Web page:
This trip presents two options, both of which lead up a moderately sloped climb to places that get heavily used during the summer months but are satisfyingly quiet in the snowy season.
The first spot is the Angora Fire Lookout, first constructed by the Civilian Conservation Corps and used until the late 1970s. The trail to the lookout is a well-defined path up Angora Ridge Road (NF-1214). This road is gated off to winter traffic, though you may end up sharing the trail with the occasional snowmobile. Over the trail to the lookout you'll leave lower meadows and aspen groves and ascend into a forest of lodgepole pine and white fir. After 2 miles and 570 feet of ascent you'll reach the lookout, three well-maintained buildings perched on a ridge with views over Fallen Leaf Lake and Mount Tallac to the immediate west and Lake Tahoe just beyond the visible edge of Fallen Leaf. Jobs Sister and Freel Peak, the highest point in the Tahoe basin, are also visible to the east.
For those wanting to proceed, continue up Angora Ridge Road as it levels out along the ridge overlooking the 3,100-acre burn area of the 2007 Angora Fire. The trail rounds a bend and brings you to the Angora Lakes parking area (snowmobiles are restricted beyond this point). A short gain in elevation takes you from the road and onto a forested trail that weaves up to Angora Lakes, two small lakes with rental cabins on the banks that remain boarded up and quiet this time of year. At the upper lake, the throngs of summer tourists are replaced by animal tracks through undisturbed snow. You'll hear the crackle of water falling down the frozen face of Echo Peak to the south, which stands with Angora Peak to the southwest to form the a huge bowl that frames upper Angora Lake.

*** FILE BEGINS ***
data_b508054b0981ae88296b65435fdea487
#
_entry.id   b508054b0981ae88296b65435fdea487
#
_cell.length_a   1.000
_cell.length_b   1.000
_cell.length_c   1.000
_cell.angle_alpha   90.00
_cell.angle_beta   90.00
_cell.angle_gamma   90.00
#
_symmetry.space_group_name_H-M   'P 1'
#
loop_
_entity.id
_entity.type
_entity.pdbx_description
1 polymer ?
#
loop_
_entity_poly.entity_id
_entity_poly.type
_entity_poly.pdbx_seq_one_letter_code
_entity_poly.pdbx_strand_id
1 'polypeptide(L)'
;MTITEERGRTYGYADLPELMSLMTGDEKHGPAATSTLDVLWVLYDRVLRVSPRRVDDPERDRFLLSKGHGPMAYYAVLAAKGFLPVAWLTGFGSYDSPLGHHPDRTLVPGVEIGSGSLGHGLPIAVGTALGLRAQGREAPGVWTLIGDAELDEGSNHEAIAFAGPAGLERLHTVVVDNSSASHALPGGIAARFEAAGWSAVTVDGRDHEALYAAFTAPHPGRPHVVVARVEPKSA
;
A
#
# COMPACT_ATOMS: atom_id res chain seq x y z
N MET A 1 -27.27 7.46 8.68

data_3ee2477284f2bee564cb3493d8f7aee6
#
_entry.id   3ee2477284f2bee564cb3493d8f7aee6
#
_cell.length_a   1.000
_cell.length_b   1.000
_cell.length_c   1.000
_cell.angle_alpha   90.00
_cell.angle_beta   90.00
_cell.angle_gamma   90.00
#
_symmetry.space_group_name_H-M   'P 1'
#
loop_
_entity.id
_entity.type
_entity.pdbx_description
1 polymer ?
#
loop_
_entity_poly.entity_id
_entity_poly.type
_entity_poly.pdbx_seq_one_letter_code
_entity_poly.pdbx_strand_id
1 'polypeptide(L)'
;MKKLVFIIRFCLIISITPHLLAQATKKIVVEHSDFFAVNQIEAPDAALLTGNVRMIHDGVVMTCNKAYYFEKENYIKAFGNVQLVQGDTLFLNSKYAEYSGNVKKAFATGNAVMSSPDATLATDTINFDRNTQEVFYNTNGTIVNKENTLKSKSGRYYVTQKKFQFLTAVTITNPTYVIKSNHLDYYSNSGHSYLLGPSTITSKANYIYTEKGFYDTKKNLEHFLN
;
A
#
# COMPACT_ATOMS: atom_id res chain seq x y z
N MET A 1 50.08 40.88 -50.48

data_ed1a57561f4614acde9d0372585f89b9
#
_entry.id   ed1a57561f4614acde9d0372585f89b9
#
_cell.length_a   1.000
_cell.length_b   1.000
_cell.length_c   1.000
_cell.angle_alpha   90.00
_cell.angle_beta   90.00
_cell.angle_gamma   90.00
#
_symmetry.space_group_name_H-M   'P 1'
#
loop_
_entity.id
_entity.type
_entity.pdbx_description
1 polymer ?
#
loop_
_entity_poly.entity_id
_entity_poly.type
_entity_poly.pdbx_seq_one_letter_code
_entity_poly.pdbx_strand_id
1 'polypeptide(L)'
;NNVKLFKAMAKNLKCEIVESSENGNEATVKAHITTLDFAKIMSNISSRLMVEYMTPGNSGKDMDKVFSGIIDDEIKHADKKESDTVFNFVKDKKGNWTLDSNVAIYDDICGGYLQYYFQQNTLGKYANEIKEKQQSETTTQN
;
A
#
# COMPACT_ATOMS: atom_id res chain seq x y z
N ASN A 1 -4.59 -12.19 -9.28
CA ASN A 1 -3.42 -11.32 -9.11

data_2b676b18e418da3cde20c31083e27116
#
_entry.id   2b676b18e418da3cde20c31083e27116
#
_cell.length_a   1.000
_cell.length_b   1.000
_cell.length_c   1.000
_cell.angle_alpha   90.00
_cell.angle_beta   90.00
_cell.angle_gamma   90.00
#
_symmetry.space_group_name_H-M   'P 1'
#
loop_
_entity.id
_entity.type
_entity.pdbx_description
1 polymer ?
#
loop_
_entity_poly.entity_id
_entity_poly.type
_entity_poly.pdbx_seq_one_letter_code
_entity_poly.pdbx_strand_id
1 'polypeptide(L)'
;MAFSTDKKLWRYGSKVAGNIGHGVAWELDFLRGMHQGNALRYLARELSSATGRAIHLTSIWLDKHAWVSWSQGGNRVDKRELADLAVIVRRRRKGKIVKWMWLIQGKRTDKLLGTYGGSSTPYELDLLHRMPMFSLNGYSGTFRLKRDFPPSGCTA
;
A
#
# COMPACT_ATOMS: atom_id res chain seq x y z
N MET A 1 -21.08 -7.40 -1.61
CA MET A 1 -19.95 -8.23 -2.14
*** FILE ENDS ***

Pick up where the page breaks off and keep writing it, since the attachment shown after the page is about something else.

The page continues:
After taking in the solitude, turn around and retrace your steps over the 764-foot descent back to the trailhead.
Note that the road to the trailhead and parking area is not maintained during the winter months. If the road is inaccessible you can park on Tahoe Mountain Road 0.1 miles before the trailhead in front of the signs warning of no winter road maintenance.
Winter backcountry adventures can be dangerous outdoor activities that pose significant risks as conditions affecting safety (i.e. weather, snowpack stability, avalanche hazard) are constantly changing. Prior to engaging in these activities each individual should get the proper training to make safe decisions and be equipped to use avalanche safety resources and tools. Please visit our Backcountry Skiing and Avalanche Safety post to learn more.